Academic journal article Naval War College Review

Nonintervention: Limited Operations in the Littoral Environment

Academic journal article Naval War College Review

Nonintervention: Limited Operations in the Littoral Environment

Article excerpt

THE USE OF FORWARD-DEPLOYED MARITIME FORCES to gain military access to the vital "littoral" areas of the world is now established doctrine in the United States and its principal allies. "Intervention" in regions and crises around the globe will be the lot of Western naval forces for as long as we can see ahead. Not all naval operations, however, no matter how close to shore, entail the employment of force on or against that shore. "Maneuver as core doctrine must be tempered by the pragmatism of stationary operations in littoral waters off an enemy coast."1

Forward presence will, and is intended to, create influence. Influencing the behaviour of other states and affecting the outcome of local crises and events must to some extent be "interventionary." Nonetheless, the limited nature and mandate of many contemporary naval operations fall short of the direct and forceful application of power sometimes implicit in the term "intervention." In particular, the neutral, nonterritorial nature of the operating environment permits presence and action without intrusion into someone else's sovereign jurisdiction. Numerous, diverse, and important limited operations stop short of direct intervention ashore. Such missions are to some extent overlooked in the current emphasis on power projection and "battlespace dominance." The self-- and externally-imposed constraints placed upon naval forces having limited mandates and tasks are considerable, especially in the complex and congested littoral environment.

The end of the Cold War and the demise of the Soviet Union brought about a profound change in maritime strategy and doctrine. The essence of this change was a marked shift in focus away from operations "at sea" against a substantial naval opponent, and toward operations "from the sea" against lesser, localized foes. The new thinking is encapsulated in the U.S. Navy white papers ". . .From the Sea" and "Forward . . . from the Sea," and the U.S. Marine Corps concept paper "Operational Maneuver from the Sea" (OMFTS). Similar ideas permeate the maritime doctrines of other Western nations, albeit in more modest terms, reflecting more limited objectives and smaller force structures. 2 American doctrine puts it this way: "Our naval focus has shifted to the world's unstable regions holding critical and vital interests of the United States, placing a new emphasis on littoral operations. Naval expeditionary forces play a central role in safeguarding national interests. . . . We maintain a strong peacetime forward presence capable of projecting sustainable power from the sea."3 There is also a growing body of literature on the use of naval forces in peacekeeping and related "low-intensity" tasks, sometimes expressed as "military operations other than war" (MOOT).4 Such operations necessarily take place within the same physical and operational littoral environment.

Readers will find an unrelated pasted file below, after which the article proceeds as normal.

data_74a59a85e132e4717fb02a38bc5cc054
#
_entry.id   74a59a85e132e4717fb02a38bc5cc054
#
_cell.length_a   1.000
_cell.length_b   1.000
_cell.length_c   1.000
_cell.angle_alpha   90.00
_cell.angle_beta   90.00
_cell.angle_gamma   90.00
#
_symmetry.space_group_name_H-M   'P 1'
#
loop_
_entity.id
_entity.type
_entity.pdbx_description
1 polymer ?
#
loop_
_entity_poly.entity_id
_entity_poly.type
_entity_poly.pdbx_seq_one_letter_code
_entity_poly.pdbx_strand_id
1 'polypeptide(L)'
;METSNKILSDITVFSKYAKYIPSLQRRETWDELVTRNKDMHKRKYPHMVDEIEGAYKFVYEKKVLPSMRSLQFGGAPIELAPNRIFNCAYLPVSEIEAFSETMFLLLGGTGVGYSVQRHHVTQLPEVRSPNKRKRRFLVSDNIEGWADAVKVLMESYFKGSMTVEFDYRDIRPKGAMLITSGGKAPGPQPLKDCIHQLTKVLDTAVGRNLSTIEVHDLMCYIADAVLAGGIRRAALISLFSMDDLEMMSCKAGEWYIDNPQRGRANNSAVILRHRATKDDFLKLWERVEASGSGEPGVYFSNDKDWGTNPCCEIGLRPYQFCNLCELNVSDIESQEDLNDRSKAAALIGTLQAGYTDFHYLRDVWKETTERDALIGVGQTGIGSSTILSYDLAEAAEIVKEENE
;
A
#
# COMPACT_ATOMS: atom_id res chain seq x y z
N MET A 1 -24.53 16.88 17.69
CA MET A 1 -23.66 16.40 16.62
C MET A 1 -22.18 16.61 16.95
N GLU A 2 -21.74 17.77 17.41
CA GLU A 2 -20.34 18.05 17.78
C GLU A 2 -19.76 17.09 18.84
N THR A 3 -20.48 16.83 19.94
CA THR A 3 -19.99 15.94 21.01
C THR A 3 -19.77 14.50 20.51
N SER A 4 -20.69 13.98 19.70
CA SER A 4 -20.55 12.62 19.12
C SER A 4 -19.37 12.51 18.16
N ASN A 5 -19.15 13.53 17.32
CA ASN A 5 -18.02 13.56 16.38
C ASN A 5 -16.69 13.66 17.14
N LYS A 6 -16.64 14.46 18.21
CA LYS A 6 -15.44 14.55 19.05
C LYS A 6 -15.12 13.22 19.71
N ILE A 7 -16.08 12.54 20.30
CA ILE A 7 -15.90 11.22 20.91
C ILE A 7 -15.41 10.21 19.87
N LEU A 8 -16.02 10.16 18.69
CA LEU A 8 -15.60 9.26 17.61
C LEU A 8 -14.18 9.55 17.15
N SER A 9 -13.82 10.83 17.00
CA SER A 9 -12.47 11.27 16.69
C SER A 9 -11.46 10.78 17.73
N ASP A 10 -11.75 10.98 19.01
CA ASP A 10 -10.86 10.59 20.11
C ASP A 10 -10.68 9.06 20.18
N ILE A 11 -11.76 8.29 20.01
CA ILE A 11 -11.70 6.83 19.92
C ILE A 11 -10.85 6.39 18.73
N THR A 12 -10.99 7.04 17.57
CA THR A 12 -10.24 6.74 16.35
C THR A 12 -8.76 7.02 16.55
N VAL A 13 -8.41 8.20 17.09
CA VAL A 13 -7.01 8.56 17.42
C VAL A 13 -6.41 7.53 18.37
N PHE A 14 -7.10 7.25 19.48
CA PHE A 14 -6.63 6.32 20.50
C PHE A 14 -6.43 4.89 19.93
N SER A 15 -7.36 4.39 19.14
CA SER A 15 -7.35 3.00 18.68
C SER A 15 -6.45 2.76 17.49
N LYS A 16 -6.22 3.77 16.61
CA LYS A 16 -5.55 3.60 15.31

It would be wrong, however, to suggest that in the new maritime security environment, all is new. Naval warfare has far more often than not been conducted adjacent to the land, and with direct reference to operations ashore. Moreover, even when the main focus of naval attention has been an opposing blue-water battle fleet, much actual activity has still been concentrated on tasks in coastal waters, as reflected in the 1986 U.S. Maritime Strategy.5 U.S. and Nato maritime forces were to counter the Soviet Navy at sea but also "support campaigns in ground theaters both directly and indirectly."6 The strategy also identified "the continuing and widespread existence of localized conflicts and crises, mostly in the Third World, but often with global implications."7 Between 1946 and 1982, naval forces were the sole or principal element in 250 American military operations.8 A similar story holds true for Britain.9

Despite all this continuity with naval tradition and Cold War strategy, however, there is a fundamental difference today, as Jan Breemer has pointed out: "There has been a tendency . …

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